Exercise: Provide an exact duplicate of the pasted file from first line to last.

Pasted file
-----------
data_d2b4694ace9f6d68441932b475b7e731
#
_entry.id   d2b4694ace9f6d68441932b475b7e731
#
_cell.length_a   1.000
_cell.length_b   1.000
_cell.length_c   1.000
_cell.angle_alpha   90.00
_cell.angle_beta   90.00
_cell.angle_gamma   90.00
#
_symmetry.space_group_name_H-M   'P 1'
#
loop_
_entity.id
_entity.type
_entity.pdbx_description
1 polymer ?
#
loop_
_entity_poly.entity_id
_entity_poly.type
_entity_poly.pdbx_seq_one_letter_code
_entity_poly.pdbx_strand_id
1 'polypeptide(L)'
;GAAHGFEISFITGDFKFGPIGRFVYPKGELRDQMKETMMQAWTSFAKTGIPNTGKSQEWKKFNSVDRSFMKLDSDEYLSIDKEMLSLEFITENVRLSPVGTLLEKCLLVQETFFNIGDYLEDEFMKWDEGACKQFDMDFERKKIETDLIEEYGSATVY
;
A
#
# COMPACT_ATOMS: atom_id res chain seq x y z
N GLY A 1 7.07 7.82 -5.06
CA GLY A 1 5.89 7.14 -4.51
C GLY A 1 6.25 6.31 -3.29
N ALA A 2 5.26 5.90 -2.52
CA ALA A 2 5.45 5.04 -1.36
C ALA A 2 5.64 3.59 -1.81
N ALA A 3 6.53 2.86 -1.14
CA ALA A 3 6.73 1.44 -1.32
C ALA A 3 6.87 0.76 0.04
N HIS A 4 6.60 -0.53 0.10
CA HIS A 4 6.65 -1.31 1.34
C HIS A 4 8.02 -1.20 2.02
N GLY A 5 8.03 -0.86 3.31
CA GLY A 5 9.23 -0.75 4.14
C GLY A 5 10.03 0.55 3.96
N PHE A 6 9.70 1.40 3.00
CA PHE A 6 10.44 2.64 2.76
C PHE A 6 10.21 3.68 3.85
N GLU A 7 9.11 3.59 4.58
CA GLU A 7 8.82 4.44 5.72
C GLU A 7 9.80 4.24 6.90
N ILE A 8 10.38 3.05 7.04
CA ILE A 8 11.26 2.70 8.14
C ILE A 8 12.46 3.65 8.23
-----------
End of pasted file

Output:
data_d2b4694ace9f6d68441932b475b7e731
#
_entry.id   d2b4694ace9f6d68441932b475b7e731
#
_cell.length_a   1.000
_cell.length_b   1.000
_cell.length_c   1.000
_cell.angle_alpha   90.00
_cell.angle_beta   90.00
_cell.angle_gamma   90.00
#
_symmetry.space_group_name_H-M   'P 1'
#
loop_
_entity.id
_entity.type
_entity.pdbx_description
1 polymer ?
#
loop_
_entity_poly.entity_id
_entity_poly.type
_entity_poly.pdbx_seq_one_letter_code
_entity_poly.pdbx_strand_id
1 'polypeptide(L)'
;GAAHGFEISFITGDFKFGPIGRFVYPKGELRDQMKETMMQAWTSFAKTGIPNTGKSQEWKKFNSVDRSFMKLDSDEYLSIDKEMLSLEFITENVRLSPVGTLLEKCLLVQETFFNIGDYLEDEFMKWDEGACKQFDMDFERKKIETDLIEEYGSATVY
;
A
#
# COMPACT_ATOMS: atom_id res chain seq x y z
N GLY A 1 7.07 7.82 -5.06
CA GLY A 1 5.89 7.14 -4.51
C GLY A 1 6.25 6.31 -3.29
N ALA A 2 5.26 5.90 -2.52
CA ALA A 2 5.45 5.04 -1.36
C ALA A 2 5.64 3.59 -1.81
N ALA A 3 6.53 2.86 -1.14
CA ALA A 3 6.73 1.44 -1.32
C ALA A 3 6.87 0.76 0.04
N HIS A 4 6.60 -0.53 0.10
CA HIS A 4 6.65 -1.31 1.34
C HIS A 4 8.02 -1.20 2.02
N GLY A 5 8.03 -0.86 3.31
CA GLY A 5 9.23 -0.75 4.14
C GLY A 5 10.03 0.55 3.96
N PHE A 6 9.70 1.40 3.00
CA PHE A 6 10.44 2.64 2.76
C PHE A 6 10.21 3.68 3.85
N GLU A 7 9.11 3.59 4.58
CA GLU A 7 8.82 4.44 5.72
C GLU A 7 9.80 4.24 6.90
N ILE A 8 10.38 3.05 7.04
CA ILE A 8 11.26 2.70 8.14
C ILE A 8 12.46 3.65 8.23